Thurs., May 19
The first of two must-see mini-retrospectives from the American Cinematheque this weekend is the Aero's six-film look at classic horror director Tod Browning (all screenings at 7:30 p.m.). The series kicks off Thursday with a double bill of The Unknown and The Unholy Three, continues Friday with Bela Lugosi in Dracula and Lionel Barrymore in London After Midnight, and concludes with Browning's most famous film, Freaks, and The Devil Doll. Browning's singular approach to aberrant psychology makes all of his films worth a look, but The Unknown, featuring an armless Lon Cheney and 18-year-old Joan Crawford as a woman afraid of men's hands, shouldn't be missed.
Fri., May 20
Across town at the Egyptian the American Cinematheque offers up a four-film series of the work of actor-director Albert Brooks, perhaps the last great classical comedian, featuring double bills of Broadcast News and Real Life (Friday, 7:30 p.m.) and Modern Romance and Defending Your Life (Saturday, 7:30 p.m.).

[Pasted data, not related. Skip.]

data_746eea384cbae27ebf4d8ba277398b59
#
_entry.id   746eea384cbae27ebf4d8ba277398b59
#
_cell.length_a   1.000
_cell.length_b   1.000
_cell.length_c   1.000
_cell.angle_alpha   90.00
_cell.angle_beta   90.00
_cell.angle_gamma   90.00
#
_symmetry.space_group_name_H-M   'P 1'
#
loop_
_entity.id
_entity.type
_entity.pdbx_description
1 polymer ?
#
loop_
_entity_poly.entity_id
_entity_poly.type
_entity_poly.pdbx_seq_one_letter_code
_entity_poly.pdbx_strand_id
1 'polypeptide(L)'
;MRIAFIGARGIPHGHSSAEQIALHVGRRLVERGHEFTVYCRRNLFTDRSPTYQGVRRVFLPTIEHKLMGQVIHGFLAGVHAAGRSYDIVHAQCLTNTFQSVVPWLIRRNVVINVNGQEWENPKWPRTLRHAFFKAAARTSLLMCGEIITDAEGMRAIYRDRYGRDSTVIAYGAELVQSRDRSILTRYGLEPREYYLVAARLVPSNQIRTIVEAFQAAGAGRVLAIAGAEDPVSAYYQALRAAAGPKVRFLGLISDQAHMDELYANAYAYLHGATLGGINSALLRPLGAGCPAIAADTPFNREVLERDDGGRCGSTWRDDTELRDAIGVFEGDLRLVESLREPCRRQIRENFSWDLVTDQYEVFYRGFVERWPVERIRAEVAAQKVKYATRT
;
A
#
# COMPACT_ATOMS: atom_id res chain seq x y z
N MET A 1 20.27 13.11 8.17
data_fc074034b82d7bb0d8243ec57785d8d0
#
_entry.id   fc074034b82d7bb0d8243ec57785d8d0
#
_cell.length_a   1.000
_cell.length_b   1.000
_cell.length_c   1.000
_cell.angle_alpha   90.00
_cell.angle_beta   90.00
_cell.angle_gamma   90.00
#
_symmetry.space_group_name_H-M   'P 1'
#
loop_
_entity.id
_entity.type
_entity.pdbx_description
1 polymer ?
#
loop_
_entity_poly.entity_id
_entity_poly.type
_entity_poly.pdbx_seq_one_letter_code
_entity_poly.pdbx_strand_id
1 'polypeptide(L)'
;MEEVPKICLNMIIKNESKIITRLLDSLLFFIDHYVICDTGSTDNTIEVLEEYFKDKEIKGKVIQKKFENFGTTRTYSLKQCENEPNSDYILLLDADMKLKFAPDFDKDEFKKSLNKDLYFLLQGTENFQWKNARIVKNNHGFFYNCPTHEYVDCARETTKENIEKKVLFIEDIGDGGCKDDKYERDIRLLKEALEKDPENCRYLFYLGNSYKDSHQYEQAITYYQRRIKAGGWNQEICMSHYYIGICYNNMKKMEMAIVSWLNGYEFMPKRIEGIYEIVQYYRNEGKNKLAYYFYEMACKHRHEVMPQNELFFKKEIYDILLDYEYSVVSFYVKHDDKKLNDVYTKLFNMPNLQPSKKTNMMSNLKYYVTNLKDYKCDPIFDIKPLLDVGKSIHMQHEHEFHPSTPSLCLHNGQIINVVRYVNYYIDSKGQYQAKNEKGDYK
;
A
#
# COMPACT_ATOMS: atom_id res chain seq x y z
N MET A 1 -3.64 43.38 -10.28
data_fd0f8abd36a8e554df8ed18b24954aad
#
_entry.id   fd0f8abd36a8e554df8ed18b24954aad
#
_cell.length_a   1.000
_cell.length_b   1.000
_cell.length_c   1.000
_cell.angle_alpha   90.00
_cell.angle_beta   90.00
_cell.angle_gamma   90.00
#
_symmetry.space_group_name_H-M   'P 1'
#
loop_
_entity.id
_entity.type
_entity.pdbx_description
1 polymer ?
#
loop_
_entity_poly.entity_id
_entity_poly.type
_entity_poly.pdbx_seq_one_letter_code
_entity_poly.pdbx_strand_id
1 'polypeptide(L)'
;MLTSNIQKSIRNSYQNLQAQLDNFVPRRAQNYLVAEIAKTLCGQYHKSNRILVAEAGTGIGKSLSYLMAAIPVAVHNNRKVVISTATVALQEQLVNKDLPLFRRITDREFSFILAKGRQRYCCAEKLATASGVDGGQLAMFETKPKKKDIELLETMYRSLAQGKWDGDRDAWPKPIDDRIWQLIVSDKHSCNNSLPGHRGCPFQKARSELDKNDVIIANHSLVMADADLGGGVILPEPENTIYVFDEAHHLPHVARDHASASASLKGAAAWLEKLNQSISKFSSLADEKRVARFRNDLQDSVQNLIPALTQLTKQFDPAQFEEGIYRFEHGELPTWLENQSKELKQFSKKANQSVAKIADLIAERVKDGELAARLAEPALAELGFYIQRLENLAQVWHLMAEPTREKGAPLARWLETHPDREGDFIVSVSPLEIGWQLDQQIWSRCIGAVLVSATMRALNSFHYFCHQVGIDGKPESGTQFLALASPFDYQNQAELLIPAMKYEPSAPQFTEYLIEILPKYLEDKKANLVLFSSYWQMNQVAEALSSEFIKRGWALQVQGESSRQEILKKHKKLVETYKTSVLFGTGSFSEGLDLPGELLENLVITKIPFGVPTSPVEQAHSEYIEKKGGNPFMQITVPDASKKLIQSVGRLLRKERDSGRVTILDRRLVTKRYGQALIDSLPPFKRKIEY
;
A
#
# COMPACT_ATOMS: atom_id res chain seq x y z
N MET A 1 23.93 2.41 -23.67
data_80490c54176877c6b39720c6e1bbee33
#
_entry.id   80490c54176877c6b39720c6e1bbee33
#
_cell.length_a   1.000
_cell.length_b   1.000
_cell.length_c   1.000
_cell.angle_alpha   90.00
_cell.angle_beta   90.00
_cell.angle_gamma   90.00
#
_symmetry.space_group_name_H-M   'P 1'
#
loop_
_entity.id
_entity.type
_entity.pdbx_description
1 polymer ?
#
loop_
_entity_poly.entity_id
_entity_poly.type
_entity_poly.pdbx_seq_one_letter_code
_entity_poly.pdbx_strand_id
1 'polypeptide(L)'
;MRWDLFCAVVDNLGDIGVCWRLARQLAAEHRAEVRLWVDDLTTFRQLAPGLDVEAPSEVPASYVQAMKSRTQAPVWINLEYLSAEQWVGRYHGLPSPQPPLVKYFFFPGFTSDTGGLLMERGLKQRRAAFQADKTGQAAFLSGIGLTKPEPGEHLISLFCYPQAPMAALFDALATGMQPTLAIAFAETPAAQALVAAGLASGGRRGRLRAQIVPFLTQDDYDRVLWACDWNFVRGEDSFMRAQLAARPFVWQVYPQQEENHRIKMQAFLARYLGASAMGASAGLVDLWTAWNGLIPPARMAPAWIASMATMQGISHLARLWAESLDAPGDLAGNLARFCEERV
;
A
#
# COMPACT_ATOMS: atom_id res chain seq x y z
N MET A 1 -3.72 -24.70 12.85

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Sat., May 21
On the occasion of its brief theatrical run earlier this year, Karina Longworth called The Red Chapel "an infectiously funny, gonzo glimpse into the sausage-making process of propaganda." This Danish-made docu-comedy will be back for one night only at the Cinefamily, where it's paired with a clip show of some of North Korea's finest entertainment (7 p.m.).
Sun., May 22
Though it's not animation in the strictest sense, Los Angeles Filmforum's inclusion of Michael Robinson's These Hammers Don't Hurt Us — a deeply moving exploration of love, loss and cultural nostalgia via a Liz Taylor–Michael Jackson mash-up, and the most beautiful film of 2010 — in "Triumph of the Wild: New Experimental Animation" (7:30 p.m.) is cause for celebration. Directors Eric Leiser, Alice Cohen and Gina Marie Napolitan will be present to discuss their films. The evening also includes work from David O'Reilly and Martha Colburn, among others.